Figure 1 shows how the effective additive parameter for a few models varies depending on the allele frequency. Here we have assumed an equal number of cases and controls in the sample; varying this ratio gives qualitatively similar results and is therefore a less important factor than the allele frequency (data not shown). One way to understand the results is think of them as similar to a weighted average of the disease risks at each genotype. When the allele frequency is at one extreme, only two of the three possible genotypes will be represented in the sample, and the model fit will be based mainly on the difference in risk between these two. Thus, for both the dominant and recessive models the limiting values are either zero effect, when the two equal-risk genotypes predominate, or a large effect, when the two genotypes differ in risk. In the later case, the effect is double (on the log scale) that of the multiplicative model which has the same homozygous RR as the original dominant/recessive model.

Note that the diagonal lines in this plot are actually not symmetric—they intersect at a risk allele frequency less than 0.5, and reflections neither vertically nor horizontally will make them match. We may have assumed that there should be symmetry, for example by interchanging the cases and controls to switch between dominant and recessive model. However, this is not valid since they are ascertained differently, the controls being a sample from the whole population and the cases from the diseased subset.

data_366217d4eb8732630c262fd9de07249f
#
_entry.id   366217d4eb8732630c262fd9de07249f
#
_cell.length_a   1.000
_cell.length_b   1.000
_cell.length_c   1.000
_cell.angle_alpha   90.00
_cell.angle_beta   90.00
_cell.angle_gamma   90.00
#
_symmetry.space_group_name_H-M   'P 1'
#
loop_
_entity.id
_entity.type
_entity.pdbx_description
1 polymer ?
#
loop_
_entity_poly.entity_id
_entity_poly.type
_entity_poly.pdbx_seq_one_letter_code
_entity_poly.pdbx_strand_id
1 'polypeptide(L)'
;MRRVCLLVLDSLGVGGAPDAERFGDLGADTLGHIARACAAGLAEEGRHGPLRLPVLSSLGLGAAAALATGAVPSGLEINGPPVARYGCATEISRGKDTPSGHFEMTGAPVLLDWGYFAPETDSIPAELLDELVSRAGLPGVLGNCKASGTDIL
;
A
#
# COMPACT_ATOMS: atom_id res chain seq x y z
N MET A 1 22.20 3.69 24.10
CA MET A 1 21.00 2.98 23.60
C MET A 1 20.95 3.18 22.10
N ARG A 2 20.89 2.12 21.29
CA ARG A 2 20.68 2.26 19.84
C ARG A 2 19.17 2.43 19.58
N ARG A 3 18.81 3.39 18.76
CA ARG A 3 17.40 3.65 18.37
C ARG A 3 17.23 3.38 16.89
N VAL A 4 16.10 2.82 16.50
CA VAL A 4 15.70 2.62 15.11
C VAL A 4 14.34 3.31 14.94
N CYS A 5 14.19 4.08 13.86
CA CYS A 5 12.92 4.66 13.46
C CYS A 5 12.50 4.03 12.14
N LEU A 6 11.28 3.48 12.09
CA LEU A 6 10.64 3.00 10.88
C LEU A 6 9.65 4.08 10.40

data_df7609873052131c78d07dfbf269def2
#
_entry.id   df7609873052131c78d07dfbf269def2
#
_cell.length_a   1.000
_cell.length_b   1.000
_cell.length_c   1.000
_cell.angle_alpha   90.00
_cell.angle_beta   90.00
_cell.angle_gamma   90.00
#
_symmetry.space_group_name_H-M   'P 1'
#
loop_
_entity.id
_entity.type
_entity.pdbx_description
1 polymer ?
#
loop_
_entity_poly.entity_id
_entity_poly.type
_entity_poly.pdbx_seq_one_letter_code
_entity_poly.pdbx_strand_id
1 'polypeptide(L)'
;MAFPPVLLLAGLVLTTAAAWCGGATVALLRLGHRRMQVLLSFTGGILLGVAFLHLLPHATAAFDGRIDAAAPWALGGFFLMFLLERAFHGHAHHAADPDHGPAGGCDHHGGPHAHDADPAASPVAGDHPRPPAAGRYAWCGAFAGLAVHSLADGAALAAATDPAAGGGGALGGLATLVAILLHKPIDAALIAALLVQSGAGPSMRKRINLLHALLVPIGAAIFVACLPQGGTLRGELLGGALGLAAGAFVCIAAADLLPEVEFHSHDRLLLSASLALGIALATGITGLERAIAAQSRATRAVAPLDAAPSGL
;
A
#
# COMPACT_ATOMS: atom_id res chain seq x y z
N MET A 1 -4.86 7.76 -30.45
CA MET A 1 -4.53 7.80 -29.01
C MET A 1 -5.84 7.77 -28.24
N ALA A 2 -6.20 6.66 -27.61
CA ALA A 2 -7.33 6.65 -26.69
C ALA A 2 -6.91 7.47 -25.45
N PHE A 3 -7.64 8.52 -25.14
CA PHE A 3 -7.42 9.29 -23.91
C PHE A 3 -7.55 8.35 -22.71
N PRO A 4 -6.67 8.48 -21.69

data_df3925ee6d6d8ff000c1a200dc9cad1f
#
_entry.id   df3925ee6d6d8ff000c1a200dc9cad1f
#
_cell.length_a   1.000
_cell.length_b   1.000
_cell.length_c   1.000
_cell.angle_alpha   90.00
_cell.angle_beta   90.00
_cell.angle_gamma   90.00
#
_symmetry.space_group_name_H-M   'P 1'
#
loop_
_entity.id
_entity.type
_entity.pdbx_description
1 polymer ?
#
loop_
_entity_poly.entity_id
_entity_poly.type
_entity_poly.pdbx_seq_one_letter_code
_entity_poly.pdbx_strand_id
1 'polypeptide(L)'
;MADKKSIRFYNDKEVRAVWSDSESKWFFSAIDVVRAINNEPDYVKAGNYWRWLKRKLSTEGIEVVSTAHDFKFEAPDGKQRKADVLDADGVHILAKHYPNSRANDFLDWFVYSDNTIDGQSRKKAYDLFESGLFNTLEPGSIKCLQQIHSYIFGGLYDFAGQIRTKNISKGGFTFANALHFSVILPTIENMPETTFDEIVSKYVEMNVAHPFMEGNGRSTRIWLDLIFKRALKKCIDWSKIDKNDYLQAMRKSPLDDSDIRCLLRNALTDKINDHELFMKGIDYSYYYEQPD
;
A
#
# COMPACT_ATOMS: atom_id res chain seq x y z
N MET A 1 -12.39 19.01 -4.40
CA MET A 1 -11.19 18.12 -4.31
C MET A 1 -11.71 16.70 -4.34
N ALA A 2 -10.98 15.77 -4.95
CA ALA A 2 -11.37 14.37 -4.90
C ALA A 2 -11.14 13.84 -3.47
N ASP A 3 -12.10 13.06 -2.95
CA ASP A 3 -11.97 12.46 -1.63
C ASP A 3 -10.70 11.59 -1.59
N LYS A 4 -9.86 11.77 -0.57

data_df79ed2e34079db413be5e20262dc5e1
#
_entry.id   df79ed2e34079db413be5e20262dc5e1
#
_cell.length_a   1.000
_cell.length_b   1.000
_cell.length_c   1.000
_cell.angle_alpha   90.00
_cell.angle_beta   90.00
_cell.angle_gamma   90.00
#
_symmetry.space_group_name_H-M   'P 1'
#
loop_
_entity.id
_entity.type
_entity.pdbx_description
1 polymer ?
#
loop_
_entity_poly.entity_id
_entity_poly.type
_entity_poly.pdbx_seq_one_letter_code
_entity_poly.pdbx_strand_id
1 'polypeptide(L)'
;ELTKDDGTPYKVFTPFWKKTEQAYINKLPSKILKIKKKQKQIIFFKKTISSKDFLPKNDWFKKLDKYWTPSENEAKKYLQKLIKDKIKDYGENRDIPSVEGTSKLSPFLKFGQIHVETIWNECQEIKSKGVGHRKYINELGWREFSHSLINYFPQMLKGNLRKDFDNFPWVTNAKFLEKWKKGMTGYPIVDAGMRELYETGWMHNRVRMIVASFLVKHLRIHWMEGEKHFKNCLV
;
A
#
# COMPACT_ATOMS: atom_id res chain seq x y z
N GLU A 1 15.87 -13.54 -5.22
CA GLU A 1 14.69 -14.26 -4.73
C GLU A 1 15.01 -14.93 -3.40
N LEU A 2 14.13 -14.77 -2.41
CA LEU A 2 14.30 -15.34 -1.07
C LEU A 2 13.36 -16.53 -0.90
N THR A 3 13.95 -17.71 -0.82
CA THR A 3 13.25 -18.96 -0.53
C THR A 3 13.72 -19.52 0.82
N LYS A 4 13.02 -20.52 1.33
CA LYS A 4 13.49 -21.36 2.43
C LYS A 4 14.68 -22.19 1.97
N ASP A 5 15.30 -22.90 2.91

Figures 2 and 3 show the effect of LD and allele frequency on the disease model parameters, for dominant and recessive models, respectively. The parameter values at the marker SNP were calculated using,

- (6)

The figures also show the effective additive parameters, and , calculated using logistic regression as described above. Thus, in these figures we have plotted the exact values for all parameters, rather than approximations based on Equations (4) and (5). We can see that the approximations accurately describe the observed behavior, with the dominance effect decaying faster than the additive effects, approximately quadratically vs. linearly.